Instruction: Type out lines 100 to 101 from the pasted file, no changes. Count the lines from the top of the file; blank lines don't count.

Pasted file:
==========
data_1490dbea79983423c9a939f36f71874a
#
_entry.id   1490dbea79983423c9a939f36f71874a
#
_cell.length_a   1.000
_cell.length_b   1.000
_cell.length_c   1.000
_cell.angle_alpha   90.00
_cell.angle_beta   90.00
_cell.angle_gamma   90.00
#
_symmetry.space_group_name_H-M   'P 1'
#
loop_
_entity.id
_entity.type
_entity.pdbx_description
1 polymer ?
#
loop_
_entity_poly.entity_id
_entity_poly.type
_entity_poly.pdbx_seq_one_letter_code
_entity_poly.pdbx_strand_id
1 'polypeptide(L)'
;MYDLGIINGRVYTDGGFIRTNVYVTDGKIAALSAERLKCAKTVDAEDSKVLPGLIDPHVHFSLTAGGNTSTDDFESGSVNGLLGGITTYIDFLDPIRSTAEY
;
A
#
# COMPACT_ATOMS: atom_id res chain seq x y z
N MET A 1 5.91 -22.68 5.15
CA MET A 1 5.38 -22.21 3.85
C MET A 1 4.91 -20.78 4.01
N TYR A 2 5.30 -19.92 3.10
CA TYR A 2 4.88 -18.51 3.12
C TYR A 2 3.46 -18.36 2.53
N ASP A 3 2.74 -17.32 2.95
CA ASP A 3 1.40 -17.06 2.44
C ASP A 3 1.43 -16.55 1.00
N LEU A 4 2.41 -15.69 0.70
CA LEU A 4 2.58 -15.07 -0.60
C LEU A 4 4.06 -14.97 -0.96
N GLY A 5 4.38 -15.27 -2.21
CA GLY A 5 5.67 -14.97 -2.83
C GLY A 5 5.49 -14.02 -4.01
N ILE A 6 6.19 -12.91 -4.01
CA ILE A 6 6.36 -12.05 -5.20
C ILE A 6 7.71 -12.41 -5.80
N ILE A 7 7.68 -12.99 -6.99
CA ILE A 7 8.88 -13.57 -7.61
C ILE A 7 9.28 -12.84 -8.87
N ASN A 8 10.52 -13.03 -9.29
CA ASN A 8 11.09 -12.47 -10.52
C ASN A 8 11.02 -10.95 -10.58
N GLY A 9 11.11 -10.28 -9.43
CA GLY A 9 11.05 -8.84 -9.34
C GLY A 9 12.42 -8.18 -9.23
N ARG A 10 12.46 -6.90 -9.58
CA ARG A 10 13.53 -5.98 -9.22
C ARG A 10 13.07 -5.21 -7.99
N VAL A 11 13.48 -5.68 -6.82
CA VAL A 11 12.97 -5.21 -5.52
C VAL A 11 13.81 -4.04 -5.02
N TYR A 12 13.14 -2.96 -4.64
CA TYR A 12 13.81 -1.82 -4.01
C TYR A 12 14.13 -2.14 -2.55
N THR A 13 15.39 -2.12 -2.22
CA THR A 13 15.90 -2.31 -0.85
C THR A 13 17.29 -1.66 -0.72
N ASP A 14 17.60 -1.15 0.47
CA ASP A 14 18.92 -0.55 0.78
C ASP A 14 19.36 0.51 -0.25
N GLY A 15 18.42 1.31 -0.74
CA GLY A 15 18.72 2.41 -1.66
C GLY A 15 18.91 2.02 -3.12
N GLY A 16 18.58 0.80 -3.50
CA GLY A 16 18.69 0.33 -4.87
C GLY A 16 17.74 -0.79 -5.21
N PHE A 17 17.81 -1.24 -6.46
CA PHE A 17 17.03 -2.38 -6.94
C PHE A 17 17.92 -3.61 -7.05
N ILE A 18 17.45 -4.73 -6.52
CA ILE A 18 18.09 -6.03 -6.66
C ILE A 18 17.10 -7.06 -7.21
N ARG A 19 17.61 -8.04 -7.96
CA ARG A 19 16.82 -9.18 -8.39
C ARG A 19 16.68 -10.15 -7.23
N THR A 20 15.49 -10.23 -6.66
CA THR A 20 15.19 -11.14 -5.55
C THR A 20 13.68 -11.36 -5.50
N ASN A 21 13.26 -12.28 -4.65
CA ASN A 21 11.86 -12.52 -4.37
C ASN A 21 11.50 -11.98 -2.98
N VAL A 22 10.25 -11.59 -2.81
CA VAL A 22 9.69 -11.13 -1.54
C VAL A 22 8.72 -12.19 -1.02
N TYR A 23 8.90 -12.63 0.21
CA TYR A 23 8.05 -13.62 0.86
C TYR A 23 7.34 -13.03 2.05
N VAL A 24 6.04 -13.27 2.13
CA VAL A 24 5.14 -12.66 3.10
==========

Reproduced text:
N VAL A 24 6.04 -13.27 2.13
CA VAL A 24 5.14 -12.66 3.10